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Stereotactic O-Arm Imaging in Deep Brain Stimulation Surgery Cuts Time, Costs

May 13, 2021

Compared with standard stereotactic magnetic resonance imaging (MRI) or computed tomography (CT), use of Medtronic’s O-arm device in deep brain stimulation surgery workflow reduced surgical time by more than an hour and operating room costs by nearly a third in patients with Parkinson disease and other movement disorders, according to a utility and cost-effectiveness study published online in Stereotactic and Functional Neurosurgery. 

The study included 80 patients who received routine frame-based stereotactic deep brain stimulation surgery, which requires interoperative imaging for accurate placement of intracranial electrodes. Researchers from the King's College Hospital NHS Foundation Trust in London compared use of the O-arm for the acquisition of coordinates and verification of the position of electrodes with conventional stereotactic MRI or CT.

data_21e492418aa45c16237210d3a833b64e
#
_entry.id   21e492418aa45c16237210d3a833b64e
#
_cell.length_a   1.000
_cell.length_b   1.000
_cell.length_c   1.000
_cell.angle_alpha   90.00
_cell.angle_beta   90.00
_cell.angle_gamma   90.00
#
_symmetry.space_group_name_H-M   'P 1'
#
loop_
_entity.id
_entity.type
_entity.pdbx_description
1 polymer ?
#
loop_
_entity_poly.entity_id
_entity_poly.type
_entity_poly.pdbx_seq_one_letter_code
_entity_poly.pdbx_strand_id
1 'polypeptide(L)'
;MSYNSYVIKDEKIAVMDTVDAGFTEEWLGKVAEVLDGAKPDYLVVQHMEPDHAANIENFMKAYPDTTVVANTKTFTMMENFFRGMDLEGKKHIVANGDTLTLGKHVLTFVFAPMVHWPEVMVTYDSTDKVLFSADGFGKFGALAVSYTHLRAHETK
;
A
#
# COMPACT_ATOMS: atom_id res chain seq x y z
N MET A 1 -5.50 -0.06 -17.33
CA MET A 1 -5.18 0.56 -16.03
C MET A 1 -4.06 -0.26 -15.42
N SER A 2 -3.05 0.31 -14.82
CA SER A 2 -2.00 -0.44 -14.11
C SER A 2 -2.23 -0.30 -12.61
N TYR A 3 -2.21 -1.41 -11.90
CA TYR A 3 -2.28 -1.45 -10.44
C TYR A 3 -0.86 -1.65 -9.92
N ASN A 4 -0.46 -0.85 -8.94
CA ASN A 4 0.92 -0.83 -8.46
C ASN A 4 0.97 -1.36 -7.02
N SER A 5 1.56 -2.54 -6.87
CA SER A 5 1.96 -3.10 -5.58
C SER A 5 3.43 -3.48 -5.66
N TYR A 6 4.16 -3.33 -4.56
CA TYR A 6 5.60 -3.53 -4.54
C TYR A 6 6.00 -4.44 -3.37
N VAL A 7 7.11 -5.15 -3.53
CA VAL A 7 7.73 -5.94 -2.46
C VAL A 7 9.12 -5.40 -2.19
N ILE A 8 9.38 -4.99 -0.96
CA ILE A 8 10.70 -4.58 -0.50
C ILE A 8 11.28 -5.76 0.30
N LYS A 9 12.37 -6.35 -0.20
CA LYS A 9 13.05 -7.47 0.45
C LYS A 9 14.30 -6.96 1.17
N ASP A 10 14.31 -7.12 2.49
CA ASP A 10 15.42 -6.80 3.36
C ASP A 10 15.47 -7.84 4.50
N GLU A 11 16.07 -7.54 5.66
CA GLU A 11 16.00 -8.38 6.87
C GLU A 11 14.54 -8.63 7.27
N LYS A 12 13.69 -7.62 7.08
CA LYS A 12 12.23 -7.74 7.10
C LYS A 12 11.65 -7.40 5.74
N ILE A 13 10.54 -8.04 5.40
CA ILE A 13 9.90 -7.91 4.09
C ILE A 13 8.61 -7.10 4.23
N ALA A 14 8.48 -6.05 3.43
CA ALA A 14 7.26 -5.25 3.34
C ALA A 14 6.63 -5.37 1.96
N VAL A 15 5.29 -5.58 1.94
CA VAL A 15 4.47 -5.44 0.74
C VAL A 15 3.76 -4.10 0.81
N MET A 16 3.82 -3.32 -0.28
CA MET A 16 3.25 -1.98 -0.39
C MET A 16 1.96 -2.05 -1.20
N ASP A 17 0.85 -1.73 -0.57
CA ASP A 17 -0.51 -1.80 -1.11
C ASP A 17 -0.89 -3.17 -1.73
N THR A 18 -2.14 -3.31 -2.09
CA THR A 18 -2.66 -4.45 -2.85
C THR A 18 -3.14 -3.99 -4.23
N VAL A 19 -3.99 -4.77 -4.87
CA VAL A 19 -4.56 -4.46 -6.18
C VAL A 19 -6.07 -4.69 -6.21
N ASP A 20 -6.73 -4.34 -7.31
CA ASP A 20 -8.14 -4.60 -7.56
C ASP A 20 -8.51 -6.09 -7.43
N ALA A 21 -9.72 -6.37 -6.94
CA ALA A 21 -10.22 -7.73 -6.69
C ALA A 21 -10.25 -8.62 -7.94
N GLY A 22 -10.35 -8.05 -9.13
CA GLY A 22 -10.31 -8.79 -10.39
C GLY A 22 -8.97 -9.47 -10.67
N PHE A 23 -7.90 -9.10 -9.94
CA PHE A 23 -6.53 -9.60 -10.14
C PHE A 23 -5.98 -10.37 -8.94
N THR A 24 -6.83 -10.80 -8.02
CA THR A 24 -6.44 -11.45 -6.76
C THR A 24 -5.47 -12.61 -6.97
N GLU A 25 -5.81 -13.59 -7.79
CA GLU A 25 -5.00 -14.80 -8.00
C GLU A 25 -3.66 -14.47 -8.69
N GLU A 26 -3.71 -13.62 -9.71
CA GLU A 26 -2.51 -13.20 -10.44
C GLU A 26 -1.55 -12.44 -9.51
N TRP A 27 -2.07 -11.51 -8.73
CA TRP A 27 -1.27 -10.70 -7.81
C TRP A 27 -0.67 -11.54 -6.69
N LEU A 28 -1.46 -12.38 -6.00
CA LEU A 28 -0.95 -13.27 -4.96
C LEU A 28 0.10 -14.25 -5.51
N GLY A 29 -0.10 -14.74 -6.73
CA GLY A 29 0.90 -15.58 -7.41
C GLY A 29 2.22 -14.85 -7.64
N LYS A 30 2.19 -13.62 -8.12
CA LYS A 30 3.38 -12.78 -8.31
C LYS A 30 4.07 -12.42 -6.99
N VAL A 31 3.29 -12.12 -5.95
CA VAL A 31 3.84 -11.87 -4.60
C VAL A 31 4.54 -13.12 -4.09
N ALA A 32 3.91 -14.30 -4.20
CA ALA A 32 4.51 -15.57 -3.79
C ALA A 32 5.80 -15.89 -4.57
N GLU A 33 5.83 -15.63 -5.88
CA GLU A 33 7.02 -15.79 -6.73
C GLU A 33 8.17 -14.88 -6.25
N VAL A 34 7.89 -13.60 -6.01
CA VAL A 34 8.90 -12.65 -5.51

Patients in the study had Parkinson disease, dystonia, essential tremor, and epilepsy. The most commonly targeted region was the globus pallidus internus, according to the study, followed by the subthalamic nucleus.  

“Stereotactic O-arm imaging,” researchers wrote, “reduced the overall surgical time by 68 minutes, reduced the length of time of acquisition of stereotactic images by 77%, reduced patient exposure to ionizing radiation by 24.2%, significantly reduced operating room costs per procedure by 31%, and increased the operating room and neuroradiology suite availability.” 

Moreover, the significant reductions in image acquisition time, ionizing radiation exposure, and costs observed with O-arm imaging did not affect accuracy, they noted. 

Jolynn Tumolo 


Furlanetti L, Hasegawa H, Oviedova A, et al. O-Arm Stereotactic Imaging in Deep Brain Stimulation Surgery Workflow: A Utility and Cost-Effectiveness Analysis. Stereotact Funct Neurosurg. 2021;99(2):93-106. doi:10.1159/000510344

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